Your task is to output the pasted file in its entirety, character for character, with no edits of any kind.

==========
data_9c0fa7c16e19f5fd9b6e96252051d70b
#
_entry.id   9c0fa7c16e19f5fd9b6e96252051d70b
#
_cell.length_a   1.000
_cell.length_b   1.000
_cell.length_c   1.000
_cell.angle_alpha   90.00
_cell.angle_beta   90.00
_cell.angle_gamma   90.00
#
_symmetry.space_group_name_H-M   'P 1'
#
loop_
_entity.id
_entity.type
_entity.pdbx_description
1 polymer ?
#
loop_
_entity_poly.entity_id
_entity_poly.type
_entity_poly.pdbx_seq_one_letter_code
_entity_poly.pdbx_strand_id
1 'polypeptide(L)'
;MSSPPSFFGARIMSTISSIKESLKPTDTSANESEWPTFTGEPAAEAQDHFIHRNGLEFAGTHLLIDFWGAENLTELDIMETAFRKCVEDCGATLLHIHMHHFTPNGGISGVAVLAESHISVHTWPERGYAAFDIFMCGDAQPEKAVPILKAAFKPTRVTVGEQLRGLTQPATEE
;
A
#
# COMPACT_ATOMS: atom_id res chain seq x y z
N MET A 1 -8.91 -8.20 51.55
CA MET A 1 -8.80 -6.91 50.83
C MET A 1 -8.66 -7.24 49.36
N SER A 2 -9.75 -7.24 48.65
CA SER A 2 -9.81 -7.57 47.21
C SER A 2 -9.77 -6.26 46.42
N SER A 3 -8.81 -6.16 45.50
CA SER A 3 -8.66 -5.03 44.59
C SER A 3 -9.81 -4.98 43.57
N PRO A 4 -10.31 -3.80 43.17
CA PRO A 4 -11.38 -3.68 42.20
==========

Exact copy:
data_9c0fa7c16e19f5fd9b6e96252051d70b
#
_entry.id   9c0fa7c16e19f5fd9b6e96252051d70b
#
_cell.length_a   1.000
_cell.length_b   1.000
_cell.length_c   1.000
_cell.angle_alpha   90.00
_cell.angle_beta   90.00
_cell.angle_gamma   90.00
#
_symmetry.space_group_name_H-M   'P 1'
#
loop_
_entity.id
_entity.type
_entity.pdbx_description
1 polymer ?
#
loop_
_entity_poly.entity_id
_entity_poly.type
_entity_poly.pdbx_seq_one_letter_code
_entity_poly.pdbx_strand_id
1 'polypeptide(L)'
;MSSPPSFFGARIMSTISSIKESLKPTDTSANESEWPTFTGEPAAEAQDHFIHRNGLEFAGTHLLIDFWGAENLTELDIMETAFRKCVEDCGATLLHIHMHHFTPNGGISGVAVLAESHISVHTWPERGYAAFDIFMCGDAQPEKAVPILKAAFKPTRVTVGEQLRGLTQPATEE
;
A
#
# COMPACT_ATOMS: atom_id res chain seq x y z
N MET A 1 -8.91 -8.20 51.55
CA MET A 1 -8.80 -6.91 50.83
C MET A 1 -8.66 -7.24 49.36
N SER A 2 -9.75 -7.24 48.65
CA SER A 2 -9.81 -7.57 47.21
C SER A 2 -9.77 -6.26 46.42
N SER A 3 -8.81 -6.16 45.50
CA SER A 3 -8.66 -5.03 44.59
C SER A 3 -9.81 -4.98 43.57
N PRO A 4 -10.31 -3.80 43.17
CA PRO A 4 -11.38 -3.68 42.20